cruel as she is I can’t help but be on her side. I wont go onto what happens and spoil it for you but it turns into a great knife fight and the sounds of the knife cutting the skin is amazing. The sound is so loud and powerful. You can even hear them panting and breathing.
The letter scene to me was very dark and invading. I’ve experienced a man reading my letter out loud to everyone and I was 19 so the feeling of that moment had me feeling sad knowing the invasion and embarrassment. Then you go directly to a rape scene that had a lot of controversy. Although it’s controversial I felt there was a connection between Maggie and Dom and that she may of wanted it. Yes she was pushing away but I still sensed a connection. The sad thing about the film is these women turn on each other. They begin to play each other. They don’t realize they’re better off and the men were playing them. It’s remarkable what they were putting up with.
Then they do it, they take the men out and their gang becomes more powerful but with all the jealousy and betrayal within it makes it hard to hold the gang together. Everything falls apart. It’s just so sad. These women don’t realize that they should be there for each other and overcome these things together and be there for one another. Jealousy will drive you mad and eventually it will all fall apart. The moment where Lace is in the hospital after having a miscarriage and Maggie is visiting her is when I knew it was all going to end badly. Lace is sitting there recovering and lying about how happy Dom was about the baby and how they were going to get married. You see Maggie’s face and you can tell by the look on her face what she’s feeling.
She knew Lace was lying about the guy because if he were happy with her he wouldn’t of pursued Maggie. Lace is already aware of the fact that there may be something between Maggie and Dom. Patch steps in as the villain here. None of this drama between the girls would of gotten out of hand if it weren’t for her jealousy towards Maggie stealing her friend Lace. She finally convinces Lace that Maggie is just trying to take over the gang and there was something going on between the two of them. Which results in
the ultimate battle at the climax of the film.
Everything about this film was great even down to the costuming. The invasion, rape, gang wars, women in prison lesbianism that is implied (the warden Momma made me cringe), and the tough black women. These are all great elements here. I agree 100% with Tarantino when he says, “You start out laughing at this movie, but about halfway through you realize that you actually care about these people.” If he can do that with trashy exploitation, Jack Hill is one of the most under appreciated directors of our time. Tarantino’s Rolling Thunder Pictures video collection is something for true fans. If you are able to purchase the Johnny Legend release instead, I would suggest you do so. It includes some interesting interviews at the end of the tape with Jack Hill and the two main actresses.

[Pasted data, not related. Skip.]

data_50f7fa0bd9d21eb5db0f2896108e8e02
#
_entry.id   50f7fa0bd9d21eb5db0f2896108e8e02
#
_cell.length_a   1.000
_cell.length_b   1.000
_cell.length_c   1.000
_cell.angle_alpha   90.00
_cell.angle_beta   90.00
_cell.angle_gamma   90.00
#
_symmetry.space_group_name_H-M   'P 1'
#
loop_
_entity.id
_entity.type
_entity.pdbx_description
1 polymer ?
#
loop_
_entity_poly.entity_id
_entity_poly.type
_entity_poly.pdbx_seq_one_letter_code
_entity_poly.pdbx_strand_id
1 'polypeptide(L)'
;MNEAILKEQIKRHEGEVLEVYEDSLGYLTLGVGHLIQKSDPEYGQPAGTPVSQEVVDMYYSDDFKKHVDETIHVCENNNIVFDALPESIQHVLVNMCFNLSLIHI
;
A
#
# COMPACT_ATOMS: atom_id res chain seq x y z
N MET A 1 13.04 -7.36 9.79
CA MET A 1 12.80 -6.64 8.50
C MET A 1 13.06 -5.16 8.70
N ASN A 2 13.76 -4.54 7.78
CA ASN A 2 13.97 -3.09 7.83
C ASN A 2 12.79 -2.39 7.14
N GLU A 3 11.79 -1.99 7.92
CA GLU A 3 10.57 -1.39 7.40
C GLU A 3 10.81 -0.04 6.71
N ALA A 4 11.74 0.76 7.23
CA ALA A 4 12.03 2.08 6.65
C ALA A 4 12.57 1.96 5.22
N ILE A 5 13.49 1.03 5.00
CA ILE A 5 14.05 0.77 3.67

Switchblade Sisters (1976)
SPECIAL EDITION CONTENTS
- High Definition Blu-ray (1080p) presentation
- Original uncompressed mono audio
- Optional English subtitles for the deaf and hard of hearing
- Brand new audio commentary by historians/critics Samm Deighan & Kat Ellinger
- We Are The Jezebels, an archival documentary featuring director Jack Hill, producer John Prizer, casting director Geno Havans, production designer B.B. Neel, stunt coordinator Bob Minor, and stars Joanne Nail, Asher Brauner, and Chase Newhart
- Gangland: The locations of Switchblade Sisters, an archival documentary in which Jack Hill and filmmaker Elijah Drenner revisit the shooting locations of Switchblade Sisters
- Jack Hill and Joanne Nail at the Grindhouse Film Festival, a 2007 archival interview with the director and actor
- Interview with Jack Hill, Robbie Lee, Joanne Nail, an archival 1990’s interview with the director and stars in conversation with Johnny Legend
- Galleries of behind the scenes stills, international posters, video covers, and lobby cards
- Theatrical trailers
- Reversible sleeve featuring original and newly commissioned artwork by The Twins of Evil
FIRST PRESSING ONLY: Illustrated collectors’ booklet featuring new writing by Alexandra Heller-Nicholas and Heather Drain